A long-time popular Homework Assistance Program (HAP) available at most BPL neighborhood libraries and the Main Library will be discontinued at the end of this school year in May. The news came to the branches in an out-of-the-blue email at the end of March from Jessica Snow, the recently hired Youth Services Coordinator for the BPL. The after-school mentoring program, highly valued by library staff, paid high-achieving students from Boston's private and public high schools $8 an hour to tutor K-8 students in libraries all over the city. It will be replaced by other after-school efforts, yet-to-be determined. HAP cost the BPL an estimated $200,000 a year and was a popular fundraising target for the BPL Foundation as recently as last November when donors could become sponsors during a Gala Benefit. The upcoming "Big Thrill" fundraiser in April also lists the HAP program as one of its beneficiaries. But according to sources within the City-wide Friends Group, which is affiliated with the BPL, a lack of reliable data that should have been collected by BPL administrators to support the effectiveness of the program made it difficult to continue to raise funds for it. Children's librarians all over the city are very upset and have written Ms. Snow asking her to reconsider. "I cannot believe that the library is choosing to end a successful program, which has been held for 12 years, without any discussion with the staff involved in developing and implementing this program," wrote one children's librarian. "Many of us consider the Homework Assistance Program one of the best programs we run for children and teens. It serves a vital need in our communities; helping children with homework and study skills (many of whom can’t get that help at home) and giving high school students valuable work experience." Another pleaded that "we can all together brainstorm a way to save this very successful and educationally sound program that has earned praise and support from teachers, parents, students, librarians, and donors alike for the past twelve years. I also am surprised and upset that such a highly praised and strong tutoring program would be so abruptly announced as terminated." According to Anne Smart, head librarian of the South End branch, four high-schoolers tutor K-8 students four days a week for a few hours at her library. "It's a great program," she said. An email sent to Ms. Snow by a SE branch staff member said, "Since I came to the SE Library in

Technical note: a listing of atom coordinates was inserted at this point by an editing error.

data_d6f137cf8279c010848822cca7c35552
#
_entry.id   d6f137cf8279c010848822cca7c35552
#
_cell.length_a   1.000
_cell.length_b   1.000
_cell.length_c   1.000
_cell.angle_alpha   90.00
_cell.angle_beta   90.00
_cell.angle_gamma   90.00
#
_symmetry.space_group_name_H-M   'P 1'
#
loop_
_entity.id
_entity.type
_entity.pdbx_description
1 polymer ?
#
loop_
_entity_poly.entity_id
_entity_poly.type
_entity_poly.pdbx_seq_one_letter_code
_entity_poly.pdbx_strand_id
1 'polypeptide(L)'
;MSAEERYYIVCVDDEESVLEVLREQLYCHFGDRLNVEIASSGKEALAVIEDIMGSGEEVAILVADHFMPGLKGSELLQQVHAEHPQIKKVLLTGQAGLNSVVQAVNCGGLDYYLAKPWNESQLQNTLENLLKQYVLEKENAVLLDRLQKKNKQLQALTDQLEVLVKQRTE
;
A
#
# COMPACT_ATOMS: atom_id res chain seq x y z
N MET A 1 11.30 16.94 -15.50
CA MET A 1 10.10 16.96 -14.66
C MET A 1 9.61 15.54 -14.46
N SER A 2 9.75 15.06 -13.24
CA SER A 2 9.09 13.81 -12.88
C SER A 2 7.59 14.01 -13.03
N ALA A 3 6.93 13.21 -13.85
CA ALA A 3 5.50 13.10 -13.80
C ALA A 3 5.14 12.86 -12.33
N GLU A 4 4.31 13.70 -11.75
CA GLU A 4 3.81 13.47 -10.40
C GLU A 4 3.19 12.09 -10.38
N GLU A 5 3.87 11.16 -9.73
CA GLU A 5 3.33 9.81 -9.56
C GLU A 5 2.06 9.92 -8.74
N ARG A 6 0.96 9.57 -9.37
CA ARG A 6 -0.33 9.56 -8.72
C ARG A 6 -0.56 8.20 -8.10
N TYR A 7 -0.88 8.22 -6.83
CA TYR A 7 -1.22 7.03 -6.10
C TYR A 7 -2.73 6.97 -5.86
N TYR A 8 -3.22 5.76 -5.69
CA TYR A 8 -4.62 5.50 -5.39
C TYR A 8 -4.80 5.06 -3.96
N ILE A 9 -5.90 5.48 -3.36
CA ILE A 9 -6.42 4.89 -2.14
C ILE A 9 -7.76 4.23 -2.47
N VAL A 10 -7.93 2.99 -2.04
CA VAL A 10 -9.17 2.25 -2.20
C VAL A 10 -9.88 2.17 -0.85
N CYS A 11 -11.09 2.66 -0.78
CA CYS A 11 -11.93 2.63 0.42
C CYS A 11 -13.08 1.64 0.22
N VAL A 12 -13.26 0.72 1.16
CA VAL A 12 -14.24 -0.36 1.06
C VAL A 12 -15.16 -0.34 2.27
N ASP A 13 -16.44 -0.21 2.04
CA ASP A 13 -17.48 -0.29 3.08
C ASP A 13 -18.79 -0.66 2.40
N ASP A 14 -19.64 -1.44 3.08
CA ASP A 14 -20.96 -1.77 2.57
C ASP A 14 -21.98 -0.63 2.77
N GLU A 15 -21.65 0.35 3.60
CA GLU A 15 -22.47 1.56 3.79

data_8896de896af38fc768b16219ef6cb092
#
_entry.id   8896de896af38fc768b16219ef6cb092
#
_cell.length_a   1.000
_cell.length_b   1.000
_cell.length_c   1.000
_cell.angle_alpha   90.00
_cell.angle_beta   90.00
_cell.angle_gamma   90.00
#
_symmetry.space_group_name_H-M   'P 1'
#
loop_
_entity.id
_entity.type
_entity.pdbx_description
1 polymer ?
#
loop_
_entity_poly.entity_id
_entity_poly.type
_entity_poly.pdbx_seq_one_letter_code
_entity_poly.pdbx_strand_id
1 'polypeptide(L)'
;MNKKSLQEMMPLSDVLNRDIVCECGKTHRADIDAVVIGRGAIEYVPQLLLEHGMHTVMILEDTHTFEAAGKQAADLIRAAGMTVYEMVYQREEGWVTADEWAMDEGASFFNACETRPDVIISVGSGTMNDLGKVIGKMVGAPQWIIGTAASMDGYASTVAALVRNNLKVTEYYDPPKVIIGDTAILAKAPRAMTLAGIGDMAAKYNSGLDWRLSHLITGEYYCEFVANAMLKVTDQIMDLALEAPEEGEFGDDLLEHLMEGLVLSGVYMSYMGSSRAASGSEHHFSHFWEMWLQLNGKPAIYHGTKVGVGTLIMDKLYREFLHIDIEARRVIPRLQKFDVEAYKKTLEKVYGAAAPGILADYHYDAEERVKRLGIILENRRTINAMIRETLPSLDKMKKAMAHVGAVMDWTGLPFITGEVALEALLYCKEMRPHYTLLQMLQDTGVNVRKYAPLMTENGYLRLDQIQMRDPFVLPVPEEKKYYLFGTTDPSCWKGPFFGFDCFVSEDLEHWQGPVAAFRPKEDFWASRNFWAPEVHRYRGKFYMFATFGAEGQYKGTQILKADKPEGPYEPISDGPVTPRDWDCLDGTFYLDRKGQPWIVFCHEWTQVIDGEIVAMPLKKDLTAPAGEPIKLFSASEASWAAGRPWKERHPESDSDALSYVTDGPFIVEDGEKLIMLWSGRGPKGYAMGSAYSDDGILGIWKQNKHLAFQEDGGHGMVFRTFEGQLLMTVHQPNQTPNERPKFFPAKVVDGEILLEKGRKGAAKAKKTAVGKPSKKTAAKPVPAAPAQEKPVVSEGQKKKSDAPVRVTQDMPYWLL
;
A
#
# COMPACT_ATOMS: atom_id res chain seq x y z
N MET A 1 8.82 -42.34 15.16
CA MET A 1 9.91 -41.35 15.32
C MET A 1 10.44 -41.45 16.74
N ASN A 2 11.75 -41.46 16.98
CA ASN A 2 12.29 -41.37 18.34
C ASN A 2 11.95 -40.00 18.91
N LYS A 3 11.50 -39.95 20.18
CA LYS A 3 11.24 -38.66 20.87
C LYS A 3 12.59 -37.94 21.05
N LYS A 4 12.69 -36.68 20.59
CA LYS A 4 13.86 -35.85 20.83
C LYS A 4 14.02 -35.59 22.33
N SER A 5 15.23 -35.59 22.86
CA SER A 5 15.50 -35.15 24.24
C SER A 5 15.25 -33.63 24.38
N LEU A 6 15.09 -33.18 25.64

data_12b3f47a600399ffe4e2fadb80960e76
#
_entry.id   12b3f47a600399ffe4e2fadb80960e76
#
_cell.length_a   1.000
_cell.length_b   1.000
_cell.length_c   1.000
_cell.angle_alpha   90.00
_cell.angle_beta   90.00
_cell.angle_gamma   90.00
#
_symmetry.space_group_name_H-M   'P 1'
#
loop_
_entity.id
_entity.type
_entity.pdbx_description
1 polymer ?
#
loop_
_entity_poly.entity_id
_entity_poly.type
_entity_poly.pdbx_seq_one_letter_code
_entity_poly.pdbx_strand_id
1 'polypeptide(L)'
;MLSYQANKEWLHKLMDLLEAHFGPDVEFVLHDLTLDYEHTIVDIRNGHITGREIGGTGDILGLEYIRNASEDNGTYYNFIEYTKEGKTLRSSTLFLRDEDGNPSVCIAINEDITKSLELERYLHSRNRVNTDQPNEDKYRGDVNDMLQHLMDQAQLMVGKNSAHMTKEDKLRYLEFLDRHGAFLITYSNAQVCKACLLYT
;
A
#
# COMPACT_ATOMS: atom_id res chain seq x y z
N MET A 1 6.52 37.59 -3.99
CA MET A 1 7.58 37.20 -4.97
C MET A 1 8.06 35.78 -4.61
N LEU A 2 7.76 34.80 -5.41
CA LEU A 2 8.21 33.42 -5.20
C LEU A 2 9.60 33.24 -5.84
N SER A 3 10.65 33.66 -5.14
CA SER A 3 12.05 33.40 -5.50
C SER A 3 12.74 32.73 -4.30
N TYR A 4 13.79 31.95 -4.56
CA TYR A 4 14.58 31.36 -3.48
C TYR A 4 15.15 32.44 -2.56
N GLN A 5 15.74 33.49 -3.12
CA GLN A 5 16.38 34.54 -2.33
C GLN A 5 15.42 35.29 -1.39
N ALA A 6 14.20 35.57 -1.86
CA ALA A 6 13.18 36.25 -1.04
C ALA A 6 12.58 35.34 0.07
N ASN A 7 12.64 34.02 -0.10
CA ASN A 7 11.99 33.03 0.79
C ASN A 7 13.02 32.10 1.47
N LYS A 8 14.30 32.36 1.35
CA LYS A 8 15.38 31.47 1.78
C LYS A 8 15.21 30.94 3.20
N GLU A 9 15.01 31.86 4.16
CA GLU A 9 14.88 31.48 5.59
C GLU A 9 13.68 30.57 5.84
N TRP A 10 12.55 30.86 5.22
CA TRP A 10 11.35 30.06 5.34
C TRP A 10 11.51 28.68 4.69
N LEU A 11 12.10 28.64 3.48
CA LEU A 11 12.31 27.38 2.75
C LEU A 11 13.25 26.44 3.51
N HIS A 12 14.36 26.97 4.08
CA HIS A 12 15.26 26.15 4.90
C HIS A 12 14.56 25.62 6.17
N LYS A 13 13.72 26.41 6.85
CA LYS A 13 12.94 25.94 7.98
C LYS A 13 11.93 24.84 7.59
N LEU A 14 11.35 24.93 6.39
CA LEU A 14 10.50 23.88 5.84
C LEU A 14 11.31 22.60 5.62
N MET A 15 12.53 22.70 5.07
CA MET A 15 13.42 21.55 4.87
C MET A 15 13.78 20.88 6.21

2001, we have had several HAP mentor families in which each sibling in turn on reaching 10th grade has followed the tradition set of becoming a HAP mentor. Many of our mentors live in the South End and first came here as young children. I can’t count how often I have heard elementary and middle school students say, “When I get to 10th grade I am going to be a HAP tutor.”
2001, we have had several HAP mentor families in which each sibling in turn on reaching 10th grade has followed the tradition set of becoming a HAP mentor. Many of our mentors live in the South End and first came here as young children. I can’t count how often I have heard elementary and middle school students say, “When I get to 10th grade I am going to be a HAP tutor.”In her email response to the outraged librarians, Ms. Snow wrote that she "appreciated" the comments. She did not indicate whether she would reconsider the decision. As far as the high-school tutors are concerned, she wrote, "With the new out of school time programming there may
be opportunities for the HAP mentors to participate in by volunteering."